Faust discussed her most recent book, “This Republic of Suffering,” which looks at the way the Civil War redefined death and identity in American culture. She used the example of a letter she discovered during her research to illustrate the challenges of balancing objectivity and sentimentality in writing about history. The note, written by a dying Mississippi soldier to his father, begins, “You will be delighted to hear from your son.” Faust explained that the “delight” stemmed from the fact that the father would know his son’s fate. The soldier would not be among the many war dead who went missing.
“For me, there is a kind of charge from looking at that letter and thinking, ‘Someone touched this,’ ” she said. “The connection to the soldier’s sacrifice, his suffering, is beyond words for me. A professional historian isn’t supposed to care about that. It’s supposed to be what the words are, what the impact of it was, what you interpret from it. But the magic of the embodiment of the letter is sentimental on the one hand, and emotional on the other.”
Faust’s candor and passion for her work made an impression on Lena Bae ’12, a government concentrator and program participant.
“It might be sentimental,” Bae said, “but as a student debating various potential careers, that’s the kind of bar I’d like to set on whatever it is that I choose — a career where I feel that extent of emotion, not necessarily of the heartbreaking kind, but the kind that reminds me why it is that I have made this choice.”
Isaacson, whose most recent work is a best-selling biography of the late Apple Computer co-founder Steve Jobs, said that he and Thomas were getting as much from the students as they were giving. It’s fascinating to talk to students who grew up in the digital age, he said, and to get their thoughts on what shapes nonfiction storytelling will take in the future. A Harvard overseer, Isaacson is even more excited about what the success of a course like this could mean for future Winter Break programming.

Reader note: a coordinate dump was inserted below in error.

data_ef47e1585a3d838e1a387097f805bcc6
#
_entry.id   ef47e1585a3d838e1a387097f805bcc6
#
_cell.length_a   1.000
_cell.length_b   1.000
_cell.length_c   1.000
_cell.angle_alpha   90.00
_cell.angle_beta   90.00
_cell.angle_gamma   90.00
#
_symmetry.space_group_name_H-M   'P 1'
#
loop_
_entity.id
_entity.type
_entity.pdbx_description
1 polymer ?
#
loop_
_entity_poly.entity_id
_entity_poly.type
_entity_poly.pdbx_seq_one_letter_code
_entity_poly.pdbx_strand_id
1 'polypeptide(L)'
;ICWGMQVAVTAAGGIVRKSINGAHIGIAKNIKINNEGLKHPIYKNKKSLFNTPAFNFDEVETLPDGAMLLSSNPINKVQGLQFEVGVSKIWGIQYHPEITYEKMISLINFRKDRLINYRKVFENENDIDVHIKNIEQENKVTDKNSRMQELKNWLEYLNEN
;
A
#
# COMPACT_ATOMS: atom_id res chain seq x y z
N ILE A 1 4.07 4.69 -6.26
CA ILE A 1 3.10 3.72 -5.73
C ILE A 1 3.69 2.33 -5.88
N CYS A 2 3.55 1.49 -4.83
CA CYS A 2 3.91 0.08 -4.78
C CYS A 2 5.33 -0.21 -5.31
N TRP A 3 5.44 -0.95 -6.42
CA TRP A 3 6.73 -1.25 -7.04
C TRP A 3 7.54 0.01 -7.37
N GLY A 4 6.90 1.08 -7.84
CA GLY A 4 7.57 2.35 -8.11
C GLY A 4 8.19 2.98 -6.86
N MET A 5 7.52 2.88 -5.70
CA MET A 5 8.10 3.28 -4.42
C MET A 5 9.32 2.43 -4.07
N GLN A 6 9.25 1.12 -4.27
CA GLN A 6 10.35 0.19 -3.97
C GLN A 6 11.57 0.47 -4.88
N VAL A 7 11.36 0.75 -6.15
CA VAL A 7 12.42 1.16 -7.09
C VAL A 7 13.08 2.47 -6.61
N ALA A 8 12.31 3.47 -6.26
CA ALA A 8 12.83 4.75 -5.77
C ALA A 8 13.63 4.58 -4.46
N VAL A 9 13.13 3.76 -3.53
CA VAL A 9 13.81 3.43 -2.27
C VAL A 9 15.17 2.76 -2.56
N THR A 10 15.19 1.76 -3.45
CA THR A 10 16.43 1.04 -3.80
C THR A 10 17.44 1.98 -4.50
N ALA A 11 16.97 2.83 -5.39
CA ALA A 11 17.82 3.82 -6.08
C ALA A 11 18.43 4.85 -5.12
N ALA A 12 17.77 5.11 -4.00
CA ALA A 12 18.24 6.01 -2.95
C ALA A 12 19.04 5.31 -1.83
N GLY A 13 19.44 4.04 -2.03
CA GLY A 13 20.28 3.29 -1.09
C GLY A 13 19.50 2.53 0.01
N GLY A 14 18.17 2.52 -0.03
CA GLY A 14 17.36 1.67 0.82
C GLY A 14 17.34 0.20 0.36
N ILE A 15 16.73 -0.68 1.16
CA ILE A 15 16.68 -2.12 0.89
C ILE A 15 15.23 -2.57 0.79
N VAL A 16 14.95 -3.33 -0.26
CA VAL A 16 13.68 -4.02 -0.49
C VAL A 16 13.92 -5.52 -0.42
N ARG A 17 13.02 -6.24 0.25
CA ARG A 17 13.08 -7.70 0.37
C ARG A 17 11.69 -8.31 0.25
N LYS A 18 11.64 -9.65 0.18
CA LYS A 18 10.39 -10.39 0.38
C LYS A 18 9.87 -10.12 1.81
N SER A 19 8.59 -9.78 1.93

“It’s interesting to figure out what January can be,” he said. “Harvard teaches academic subjects well, but it would be fun to see if Winter Break could be a time during which more practical subjects could be done on a noncredit basis, whether it’s accounting, emergency medical training, or writing narrative nonfiction. There are all sorts of practitioners who would come to Harvard, even in January, and say, ‘I can teach you something useful.’ ”
Bae says the program has taught her to be more conscious of her audience. It’s also taught her that good writing takes time, and many revisions.
“I’ve learned to think much more about the reader, especially in terms of making things simple,” she said. “I’ve also learned that writing is a circular and extensive process. Your brain works on your piece during sleep, and gnaws on your ideas throughout the day. This means start early, no matter how badly your first draft comes out, and allow yourself to work on various pieces at the same time. I think simply recognizing that this is the kind of thing that your mind works on slowly will change how I play around with my writing process.”